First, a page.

4. Wear the proper gear
Change out of your pyjamas. It might not apply for all but wearing the right clothes may put you in the right mood. I was reading this book 'Where They Create' published by Frame and there's this guy who said that he wears t-shirts when he's doing creative work and will actually make the effort to change into a proper shirt when he's clearing the administrative stuff. Or else, invest in a pair of good running shoes that look so pretty you want to wear them all the time. Maybe that can help you find the motivation to run.
5. Reward yourself at the end
I don't mean a bacon sandwich at the end of a run but I think a refreshing cold beverage (a can of ice milo for me) is a good treat. Or, make yourself a good meal after the workout. I can't say this for everyone but since it takes so much more mental power and determination for people who hate exercising to actually exercise, treating yourself to something greasy and fatty seems like a waste of your precious effort. Your treat should still be worthy though, sometimes when the run gets difficult I actually chant 'Ice milo, ice milo' in my head and it miraculously gets easier hahaha. (But I don't take pictures of milo haha so here's a random picture of a refreshing drink.)
6. Run with music
Music at 130 bpm doesn't work for me. I hate all those playlists on Spotify. My head starts to throb and I feel like puking when I'm listening to those while I run. It takes a while to find the right music to run with. I realised that I prefer songs that are slower at the start but has an upbeat and catchy chorus later, e.g. Hyukoh's Comes and Goes, Big Bang's Sober. Again, I can't run well, I always end up walking. But when the chorus is playing, I feel the motivation to run or even sprint. This is just for me really, so who knows, maybe music at 130 bpm is the right kind for you. Go figure out!
(At the Jurong Bird Park yesterday, walked for 3 whole hours!)
7. Alternate between different venues
I realised that I dread running because if I've ran a 3km at the stadium today, I'll remember how dreadful it was when tomorrow comes. But a 3km at the park might feel different, I won't know since I can't gauge how far and tedious a 3km at the park feels like. I can then get myself to start running since I don't know what to expect. My memory can't remember the experience at each location after a few days, so alternating between a few locations allow me to start my run at a new location without thinking "Huh, 3km here so far leh!".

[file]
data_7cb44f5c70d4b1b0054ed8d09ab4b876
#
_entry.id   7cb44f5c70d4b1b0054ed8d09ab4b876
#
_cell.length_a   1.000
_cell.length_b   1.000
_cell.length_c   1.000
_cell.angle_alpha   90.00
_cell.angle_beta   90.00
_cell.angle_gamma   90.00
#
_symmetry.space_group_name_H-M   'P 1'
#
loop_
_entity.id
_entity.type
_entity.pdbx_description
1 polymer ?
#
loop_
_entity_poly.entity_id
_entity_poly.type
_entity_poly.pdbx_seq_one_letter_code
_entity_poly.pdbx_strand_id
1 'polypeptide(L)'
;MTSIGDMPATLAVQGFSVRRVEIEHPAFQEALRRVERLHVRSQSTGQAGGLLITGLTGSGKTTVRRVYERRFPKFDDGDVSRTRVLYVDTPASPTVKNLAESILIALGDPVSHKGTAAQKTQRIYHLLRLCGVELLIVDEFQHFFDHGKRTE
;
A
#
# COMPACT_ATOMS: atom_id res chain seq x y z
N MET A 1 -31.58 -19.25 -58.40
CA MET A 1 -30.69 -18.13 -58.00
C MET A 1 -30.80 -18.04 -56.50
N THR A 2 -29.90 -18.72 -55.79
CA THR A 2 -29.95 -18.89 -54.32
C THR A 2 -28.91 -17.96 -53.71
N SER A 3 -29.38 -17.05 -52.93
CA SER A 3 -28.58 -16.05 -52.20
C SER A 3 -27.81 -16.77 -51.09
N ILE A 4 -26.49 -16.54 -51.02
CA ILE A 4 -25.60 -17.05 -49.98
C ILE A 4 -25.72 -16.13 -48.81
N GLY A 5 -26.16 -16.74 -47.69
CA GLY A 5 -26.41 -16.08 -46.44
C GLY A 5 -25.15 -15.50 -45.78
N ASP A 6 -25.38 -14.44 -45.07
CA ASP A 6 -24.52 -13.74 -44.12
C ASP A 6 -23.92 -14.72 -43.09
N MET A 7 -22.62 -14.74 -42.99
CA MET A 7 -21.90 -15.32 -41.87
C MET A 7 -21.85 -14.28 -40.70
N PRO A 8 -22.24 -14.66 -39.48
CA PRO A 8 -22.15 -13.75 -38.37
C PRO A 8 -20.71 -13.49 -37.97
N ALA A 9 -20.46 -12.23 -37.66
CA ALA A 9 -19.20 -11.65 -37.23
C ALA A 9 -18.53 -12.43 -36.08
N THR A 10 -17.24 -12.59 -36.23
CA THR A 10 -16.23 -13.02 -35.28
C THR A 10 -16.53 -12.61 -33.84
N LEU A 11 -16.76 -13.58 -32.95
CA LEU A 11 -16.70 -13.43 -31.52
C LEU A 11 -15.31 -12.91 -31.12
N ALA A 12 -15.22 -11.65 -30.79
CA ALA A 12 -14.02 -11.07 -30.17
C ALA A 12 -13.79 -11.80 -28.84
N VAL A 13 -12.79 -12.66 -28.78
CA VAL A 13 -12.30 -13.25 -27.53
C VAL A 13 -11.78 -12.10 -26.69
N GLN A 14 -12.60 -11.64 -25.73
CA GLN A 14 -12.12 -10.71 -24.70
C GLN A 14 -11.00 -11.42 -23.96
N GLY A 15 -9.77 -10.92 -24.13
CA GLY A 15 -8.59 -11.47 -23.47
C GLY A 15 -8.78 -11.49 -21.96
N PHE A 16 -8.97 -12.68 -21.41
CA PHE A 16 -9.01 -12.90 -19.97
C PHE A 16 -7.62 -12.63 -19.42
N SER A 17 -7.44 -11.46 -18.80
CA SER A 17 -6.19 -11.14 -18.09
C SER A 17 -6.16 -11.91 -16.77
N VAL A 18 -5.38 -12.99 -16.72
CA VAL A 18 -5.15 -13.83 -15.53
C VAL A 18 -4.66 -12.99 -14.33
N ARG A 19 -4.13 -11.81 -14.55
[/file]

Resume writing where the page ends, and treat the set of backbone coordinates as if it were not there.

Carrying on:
8. Set a system, not a goal
I came across this quote while doing a project for school and I really think that this applies to everything in life. Goals are easier to set because it marks the end of a process, e.g. losing 1kg. It's easier and more achievable since you are able to see the finishing line. However, that's actually the fatal point. You stop after losing 1kg because you need to find so much more motivation to start losing the next kg. It's like, after receiving my tuition fees at the end of the month (I teach little kids to earn extra pocket money), I dread going to the first lesson of the new month. They call this the fixed interval schedule effect in psychology. So, work to build a system. Goals are the little joys, still worth celebrating, but they are not the end. To me, finishing a 4km run/walk is my goal, but a regime of 3 times a week is my system.
At the end of the day, don't feel bad about under-perfoming when you're doing sports. Stay realistic and optimistic. If you realised, I've scattered lots of 'rewards' to motivate myself to move. I think the problem I have is that long term reinforcement feels so far away so I need all the short term rewards that I can get. I attribute my better skin to the run, I wear my pretty Nike shoes that makes me run, I owe my run to a can of ice milo haha. After my internship at a user experience company, I realised that some of us may hate exercising due to the bad experiences we had and bad experiences are caused by problems we've yet to correctly identify. The problem, is often not your stamina, your weight or your inability. It's the environment, the reinforcement and your mentality on what exactly is exercising. List down how you define exercising, your expectations and lower them slightly e.g. from running to walking, so that it's more bearable for a beginner and easier to follow even when you're lazy. List down why you don't want to start exercising and find ways, even the simplest ones (like my favourite ice milo treat haha), to correct your problems and improve your experience. When the experience turns good, you may realise that you want to start it all over again.